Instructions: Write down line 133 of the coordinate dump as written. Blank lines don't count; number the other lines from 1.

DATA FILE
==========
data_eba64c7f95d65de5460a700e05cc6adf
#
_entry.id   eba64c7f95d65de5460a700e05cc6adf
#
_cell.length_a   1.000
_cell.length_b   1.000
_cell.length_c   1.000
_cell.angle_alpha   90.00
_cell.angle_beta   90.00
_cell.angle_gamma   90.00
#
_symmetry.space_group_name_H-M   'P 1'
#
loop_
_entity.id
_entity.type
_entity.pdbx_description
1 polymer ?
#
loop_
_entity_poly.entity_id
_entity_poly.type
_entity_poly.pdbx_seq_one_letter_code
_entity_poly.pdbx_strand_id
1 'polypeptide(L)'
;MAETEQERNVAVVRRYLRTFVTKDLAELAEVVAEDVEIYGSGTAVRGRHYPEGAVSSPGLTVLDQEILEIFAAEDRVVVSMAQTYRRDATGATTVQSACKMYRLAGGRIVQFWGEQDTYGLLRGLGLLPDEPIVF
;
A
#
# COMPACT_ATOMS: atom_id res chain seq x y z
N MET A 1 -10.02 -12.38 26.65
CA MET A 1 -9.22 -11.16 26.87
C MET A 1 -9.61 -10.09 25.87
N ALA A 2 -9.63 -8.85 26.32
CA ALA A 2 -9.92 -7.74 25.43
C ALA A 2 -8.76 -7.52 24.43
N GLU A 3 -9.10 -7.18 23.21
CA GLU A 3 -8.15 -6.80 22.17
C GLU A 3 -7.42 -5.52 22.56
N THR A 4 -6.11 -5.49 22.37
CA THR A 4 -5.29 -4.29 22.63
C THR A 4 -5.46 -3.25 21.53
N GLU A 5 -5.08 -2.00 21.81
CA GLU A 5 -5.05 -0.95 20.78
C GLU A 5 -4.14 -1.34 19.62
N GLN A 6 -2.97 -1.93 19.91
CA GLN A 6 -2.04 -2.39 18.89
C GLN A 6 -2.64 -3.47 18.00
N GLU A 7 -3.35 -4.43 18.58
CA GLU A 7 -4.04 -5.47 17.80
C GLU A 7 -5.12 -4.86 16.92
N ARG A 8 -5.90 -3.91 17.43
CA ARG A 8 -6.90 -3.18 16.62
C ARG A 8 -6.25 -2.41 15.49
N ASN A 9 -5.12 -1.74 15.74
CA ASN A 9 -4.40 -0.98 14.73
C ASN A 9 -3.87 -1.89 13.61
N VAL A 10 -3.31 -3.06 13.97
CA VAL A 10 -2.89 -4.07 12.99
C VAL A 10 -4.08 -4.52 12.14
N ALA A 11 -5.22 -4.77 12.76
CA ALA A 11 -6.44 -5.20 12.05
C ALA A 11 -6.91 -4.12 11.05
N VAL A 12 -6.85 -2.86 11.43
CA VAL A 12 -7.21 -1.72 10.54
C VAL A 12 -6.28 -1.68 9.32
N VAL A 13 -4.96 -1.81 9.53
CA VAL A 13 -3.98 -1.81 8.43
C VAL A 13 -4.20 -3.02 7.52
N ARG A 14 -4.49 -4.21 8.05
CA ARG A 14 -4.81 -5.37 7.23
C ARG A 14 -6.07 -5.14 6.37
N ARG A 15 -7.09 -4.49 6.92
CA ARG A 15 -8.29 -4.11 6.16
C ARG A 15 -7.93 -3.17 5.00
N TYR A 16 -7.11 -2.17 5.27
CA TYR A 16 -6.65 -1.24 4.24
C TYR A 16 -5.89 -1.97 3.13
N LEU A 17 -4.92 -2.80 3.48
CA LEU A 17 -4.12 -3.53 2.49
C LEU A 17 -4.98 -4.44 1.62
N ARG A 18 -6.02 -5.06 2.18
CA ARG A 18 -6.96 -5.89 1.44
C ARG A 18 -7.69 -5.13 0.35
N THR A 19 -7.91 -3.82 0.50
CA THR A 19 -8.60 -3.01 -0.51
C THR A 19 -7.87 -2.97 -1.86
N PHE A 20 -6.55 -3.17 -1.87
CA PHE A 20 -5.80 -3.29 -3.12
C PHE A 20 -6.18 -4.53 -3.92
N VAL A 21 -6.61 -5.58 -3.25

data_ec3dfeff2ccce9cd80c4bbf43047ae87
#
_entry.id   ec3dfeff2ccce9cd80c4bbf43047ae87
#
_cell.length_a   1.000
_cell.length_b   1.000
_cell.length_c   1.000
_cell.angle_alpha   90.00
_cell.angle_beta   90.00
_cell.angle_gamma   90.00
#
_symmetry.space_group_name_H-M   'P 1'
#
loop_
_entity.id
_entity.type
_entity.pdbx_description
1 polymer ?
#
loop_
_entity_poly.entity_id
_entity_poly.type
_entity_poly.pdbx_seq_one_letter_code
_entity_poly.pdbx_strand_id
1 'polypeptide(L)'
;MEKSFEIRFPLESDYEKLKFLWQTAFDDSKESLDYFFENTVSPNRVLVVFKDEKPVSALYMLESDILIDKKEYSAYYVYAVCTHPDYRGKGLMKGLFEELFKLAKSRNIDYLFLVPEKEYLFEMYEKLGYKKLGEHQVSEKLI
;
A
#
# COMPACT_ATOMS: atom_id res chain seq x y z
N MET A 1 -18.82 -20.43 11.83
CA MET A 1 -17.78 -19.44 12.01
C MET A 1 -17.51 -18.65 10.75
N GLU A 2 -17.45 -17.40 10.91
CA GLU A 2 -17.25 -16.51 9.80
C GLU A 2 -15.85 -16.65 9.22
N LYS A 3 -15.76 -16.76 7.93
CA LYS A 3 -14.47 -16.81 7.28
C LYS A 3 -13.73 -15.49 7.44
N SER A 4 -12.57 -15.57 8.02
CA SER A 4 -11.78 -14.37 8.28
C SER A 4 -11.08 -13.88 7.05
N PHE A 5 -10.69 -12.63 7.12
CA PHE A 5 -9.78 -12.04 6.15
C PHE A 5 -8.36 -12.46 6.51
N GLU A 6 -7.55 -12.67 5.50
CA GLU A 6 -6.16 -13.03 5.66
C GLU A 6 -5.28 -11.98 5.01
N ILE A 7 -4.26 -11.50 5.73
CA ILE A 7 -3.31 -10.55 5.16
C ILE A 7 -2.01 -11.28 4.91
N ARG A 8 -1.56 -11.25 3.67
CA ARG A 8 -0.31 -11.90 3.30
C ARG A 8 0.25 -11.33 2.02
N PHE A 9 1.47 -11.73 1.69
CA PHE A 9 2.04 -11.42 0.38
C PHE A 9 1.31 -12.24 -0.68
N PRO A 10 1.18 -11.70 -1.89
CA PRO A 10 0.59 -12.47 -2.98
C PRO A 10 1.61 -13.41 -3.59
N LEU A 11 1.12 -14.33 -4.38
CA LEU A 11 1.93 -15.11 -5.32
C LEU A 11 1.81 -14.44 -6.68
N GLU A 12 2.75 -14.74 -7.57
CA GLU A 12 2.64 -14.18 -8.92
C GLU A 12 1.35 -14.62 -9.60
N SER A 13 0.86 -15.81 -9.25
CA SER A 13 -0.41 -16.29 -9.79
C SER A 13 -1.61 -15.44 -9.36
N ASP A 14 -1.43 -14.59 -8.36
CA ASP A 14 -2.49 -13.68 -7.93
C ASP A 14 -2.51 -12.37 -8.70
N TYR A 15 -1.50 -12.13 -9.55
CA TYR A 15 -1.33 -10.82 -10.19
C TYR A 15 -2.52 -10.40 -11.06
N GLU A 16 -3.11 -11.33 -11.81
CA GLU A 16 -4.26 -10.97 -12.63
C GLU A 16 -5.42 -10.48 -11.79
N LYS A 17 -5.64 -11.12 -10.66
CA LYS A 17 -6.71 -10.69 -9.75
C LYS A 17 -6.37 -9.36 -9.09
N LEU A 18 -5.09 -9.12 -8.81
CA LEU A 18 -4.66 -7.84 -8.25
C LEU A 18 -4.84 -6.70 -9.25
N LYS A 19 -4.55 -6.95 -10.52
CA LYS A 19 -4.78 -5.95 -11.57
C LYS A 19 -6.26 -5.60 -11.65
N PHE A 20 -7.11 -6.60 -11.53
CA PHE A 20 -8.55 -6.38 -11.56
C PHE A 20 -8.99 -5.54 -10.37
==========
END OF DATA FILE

C SER A 4 -11.08 -13.88 7.05